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Tenet settles Medicare probe for $900 million

Tenet Healthcare Corp. has reached a $900 million settlement with federal officials to end investigations into alleged overbilling of Medicare.
/ Source: The Associated Press

Tenet Healthcare Corp., the nation’s second-largest hospital operator, has reached a $900 million settlement with federal officials to end investigations into alleged overbilling of Medicare, and plans to sell about a dozen hospitals in an effort to regain its financial footing.

The settlement — valued at about one-fourth of Tenet’s stock-market value — will be paid over four years and ends all federal investigations by the Department of Justice and several U.S. attorneys, Tenet said.

The deal means that there will be no finding that Tenet broke the law, but President and Chief Executive Trevor Fetter said the Dallas-based company “made mistakes” before 2003, when the company came under investigation.

Tenet will pay $725 million plus interest to settle allegations that it overbilled Medicare for the most costly cases, made illegal kickbacks to doctors to refer Medicare patients to its hospitals, and used improper billing codes to bilk the health care program.

Tenet said it would pay $450 million plus $20 million interest immediately and pay off the balance by mid-2010. The company also agreed not to seek an additional $175 million that it argued it was owed by Medicare.

Some analysts had expected Tenet to pay even more — estimates ran as high as $1.5 billion. Prosecutors said the final amount was based on the company’s ability to pay.

“Today’s settlement reflects our continued resolve to hold responsible those who engage in health care fraud in any form,” said Peter D. Keisler, an assistant U.S. attorney in Los Angeles.

Fetter, who became CEO in 2003, said, “Some of this company’s past actions did not measure up to the high standards that we have imposed on ourselves.”

Tenet officials had hoped that with a settlement, the company would put behind it a series of investigations and lawsuits that have alienated doctors and sent Tenet’s stock price plunging. They even raised their outlook for 2006 operating profits by $25 million, to between a pretax loss of $75 million to a pretax gain of $25 million.

But investors responded tepidly to the deal. Tenet shares fell 20 cents, or 2.8 percent, to $7.03 in afternoon trading on the New York Stock Exchange. They have crashed from more than $50 in late 2002 to a range of $6.77 to $13.06 in the past year.

The settlement did not end a Securities and Exchange Commission investigation into the company’s disclosure of Medicare and managed-care payments.

Analysts said investors were digesting not only the price of the settlement, but executives’ comments that patient volume at its hospitals will fall 2 percent this year but somehow rise by 1 percent next year. Other hospitals companies have also been hit by weak volume, partly because of a mild flu season.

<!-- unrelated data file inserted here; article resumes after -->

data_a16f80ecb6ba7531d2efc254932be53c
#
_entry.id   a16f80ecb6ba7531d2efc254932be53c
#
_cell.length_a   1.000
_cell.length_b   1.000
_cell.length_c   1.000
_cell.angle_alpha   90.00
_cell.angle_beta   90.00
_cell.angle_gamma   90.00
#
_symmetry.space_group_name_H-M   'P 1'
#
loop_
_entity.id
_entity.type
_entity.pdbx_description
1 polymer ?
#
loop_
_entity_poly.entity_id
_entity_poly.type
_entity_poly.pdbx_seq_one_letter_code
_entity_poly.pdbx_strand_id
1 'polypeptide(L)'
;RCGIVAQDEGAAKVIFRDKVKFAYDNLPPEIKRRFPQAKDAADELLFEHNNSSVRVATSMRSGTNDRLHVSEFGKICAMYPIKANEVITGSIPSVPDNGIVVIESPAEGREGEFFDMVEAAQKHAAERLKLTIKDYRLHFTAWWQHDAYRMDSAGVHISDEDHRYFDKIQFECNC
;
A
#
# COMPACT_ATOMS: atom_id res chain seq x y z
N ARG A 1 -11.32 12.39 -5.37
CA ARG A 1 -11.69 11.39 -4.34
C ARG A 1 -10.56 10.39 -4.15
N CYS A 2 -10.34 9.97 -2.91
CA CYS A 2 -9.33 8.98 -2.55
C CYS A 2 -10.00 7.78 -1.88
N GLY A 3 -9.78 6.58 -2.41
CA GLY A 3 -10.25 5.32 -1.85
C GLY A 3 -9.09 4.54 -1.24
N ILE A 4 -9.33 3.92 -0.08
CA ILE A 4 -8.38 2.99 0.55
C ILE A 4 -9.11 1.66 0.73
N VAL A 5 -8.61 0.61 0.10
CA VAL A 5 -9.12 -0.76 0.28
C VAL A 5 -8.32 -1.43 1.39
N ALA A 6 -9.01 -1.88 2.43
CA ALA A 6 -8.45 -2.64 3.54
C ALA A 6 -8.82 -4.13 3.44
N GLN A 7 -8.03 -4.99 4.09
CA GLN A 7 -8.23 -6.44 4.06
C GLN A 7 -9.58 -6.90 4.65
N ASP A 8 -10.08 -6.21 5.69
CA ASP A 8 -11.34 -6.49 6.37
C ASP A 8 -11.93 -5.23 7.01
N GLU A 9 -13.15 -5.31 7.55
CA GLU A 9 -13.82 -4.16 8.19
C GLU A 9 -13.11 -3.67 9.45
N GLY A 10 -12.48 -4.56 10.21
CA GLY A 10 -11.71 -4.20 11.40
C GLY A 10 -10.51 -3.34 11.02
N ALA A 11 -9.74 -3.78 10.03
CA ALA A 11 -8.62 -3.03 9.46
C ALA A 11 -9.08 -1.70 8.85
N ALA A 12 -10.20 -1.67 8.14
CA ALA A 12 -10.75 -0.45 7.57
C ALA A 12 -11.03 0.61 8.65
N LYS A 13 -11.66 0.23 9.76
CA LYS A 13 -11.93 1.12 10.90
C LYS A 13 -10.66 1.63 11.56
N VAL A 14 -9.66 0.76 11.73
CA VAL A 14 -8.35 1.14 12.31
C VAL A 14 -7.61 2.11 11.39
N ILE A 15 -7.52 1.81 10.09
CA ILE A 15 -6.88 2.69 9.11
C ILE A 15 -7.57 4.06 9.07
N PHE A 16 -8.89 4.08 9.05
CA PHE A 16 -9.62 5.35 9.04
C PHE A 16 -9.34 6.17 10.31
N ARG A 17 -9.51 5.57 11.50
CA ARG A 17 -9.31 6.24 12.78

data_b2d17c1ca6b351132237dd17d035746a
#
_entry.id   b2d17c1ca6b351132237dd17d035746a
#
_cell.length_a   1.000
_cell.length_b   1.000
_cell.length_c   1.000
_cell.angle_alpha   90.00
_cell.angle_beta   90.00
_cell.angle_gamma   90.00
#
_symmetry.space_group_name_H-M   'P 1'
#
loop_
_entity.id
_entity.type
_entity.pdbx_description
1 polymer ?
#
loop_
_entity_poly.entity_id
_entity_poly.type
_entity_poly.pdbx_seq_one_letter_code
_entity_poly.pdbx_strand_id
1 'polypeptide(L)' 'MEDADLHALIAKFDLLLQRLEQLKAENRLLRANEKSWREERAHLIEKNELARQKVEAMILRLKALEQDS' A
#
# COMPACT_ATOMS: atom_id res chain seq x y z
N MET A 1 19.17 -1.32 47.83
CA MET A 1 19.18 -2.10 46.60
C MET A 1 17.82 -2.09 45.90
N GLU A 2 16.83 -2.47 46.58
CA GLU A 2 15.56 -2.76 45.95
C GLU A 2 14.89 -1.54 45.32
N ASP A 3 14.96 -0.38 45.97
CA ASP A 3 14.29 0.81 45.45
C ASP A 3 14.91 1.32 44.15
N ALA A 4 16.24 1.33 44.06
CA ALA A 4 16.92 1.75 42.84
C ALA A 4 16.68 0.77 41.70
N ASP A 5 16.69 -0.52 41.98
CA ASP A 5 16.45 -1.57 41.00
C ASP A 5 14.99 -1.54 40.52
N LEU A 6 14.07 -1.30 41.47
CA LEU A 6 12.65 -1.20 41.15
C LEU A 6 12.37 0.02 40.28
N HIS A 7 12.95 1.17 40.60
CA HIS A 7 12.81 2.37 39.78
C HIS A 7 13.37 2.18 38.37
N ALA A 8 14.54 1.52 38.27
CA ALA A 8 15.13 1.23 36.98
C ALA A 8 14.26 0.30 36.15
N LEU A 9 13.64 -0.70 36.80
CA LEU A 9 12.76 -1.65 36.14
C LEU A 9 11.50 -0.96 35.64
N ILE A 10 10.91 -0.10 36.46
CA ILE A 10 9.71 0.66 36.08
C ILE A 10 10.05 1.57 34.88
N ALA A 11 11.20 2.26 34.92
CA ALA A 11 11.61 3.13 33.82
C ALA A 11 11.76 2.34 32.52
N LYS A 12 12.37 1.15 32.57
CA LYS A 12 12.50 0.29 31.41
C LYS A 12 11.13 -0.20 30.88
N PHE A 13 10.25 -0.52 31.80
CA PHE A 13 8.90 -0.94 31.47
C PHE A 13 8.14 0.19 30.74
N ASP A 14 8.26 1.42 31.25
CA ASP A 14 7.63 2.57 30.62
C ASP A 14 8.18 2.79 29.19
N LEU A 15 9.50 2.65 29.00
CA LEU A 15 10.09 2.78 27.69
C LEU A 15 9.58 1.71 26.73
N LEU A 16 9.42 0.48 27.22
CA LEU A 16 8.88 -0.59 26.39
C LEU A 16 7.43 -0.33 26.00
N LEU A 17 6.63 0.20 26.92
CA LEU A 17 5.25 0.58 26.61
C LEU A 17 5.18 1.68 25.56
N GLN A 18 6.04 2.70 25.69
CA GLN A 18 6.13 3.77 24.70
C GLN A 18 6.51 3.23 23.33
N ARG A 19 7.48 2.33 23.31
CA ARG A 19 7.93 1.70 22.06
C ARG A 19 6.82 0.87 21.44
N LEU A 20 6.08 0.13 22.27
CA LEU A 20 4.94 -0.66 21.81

Erik Chiprich, an analyst with BMO Capital Markets, said reversing the volume decline would be difficult but possible, partly because Tenet’s steady recent decline in patients has lowered the bar for improvement.

“I’m not sure they can win that battle in the next 12 months, but maybe they can over two or three years,” he said. “It’s going to be a challenge.”

Kemp Dolliver, an analyst with Cowen & Co., said investors may have reacted negatively to the news that Tenet will sell more hospitals and that its profit outlook isn’t as rosy as same forecasters had hoped.

“But getting this done is a good thing,” Dolliver said. “They were essentially in paralysis.”

Tenet hopes to improve its financial health by removing poorly performing hospitals.

The company announced Thursday it will sell about a dozen more hospitals by mid-2007. Four are in New Orleans, including Memorial Medical Center, where more than 40 bodies were discovered after Hurricane Katrina last year. Three are in Philadelphia and two in Florida.

In addition, Tenet just sold a hospital in Biloxi, Miss., a partner plans to buy out Tenet’s 51 percent share of a third Florida facility, and the company agreed in May to sell a San Diego hospital as part of a $21 million settlement of charges that it made illegal kickbacks to doctors.

Officials said the company might also drop two leased hospitals in Dallas next year, leaving Tenet with as few as 55 hospitals — fewer than half the number it had three years ago.

Tenet said it would take an unspecified charge against earnings in the June quarter to cover the divestitures.

The company expects to raise $250 million to $275 million from the sales. Officials vowed to increase investment in new equipment at the remaining hospitals to attract doctors who have been sending patients elsewhere.

The deal announced Thursday ends investigations by federal prosecutors in Los Angeles, San Francisco, St. Louis, New Orleans, Memphis, Tenn., and El Paso, Texas.

The amount of the payment is nearly identical to Tenet’s $724 million loss on sales of $9.61 billion last year.

Up to one-fourth of the money could go to whistleblowers who tipped off the government about the company’s behavior, prosecutors said.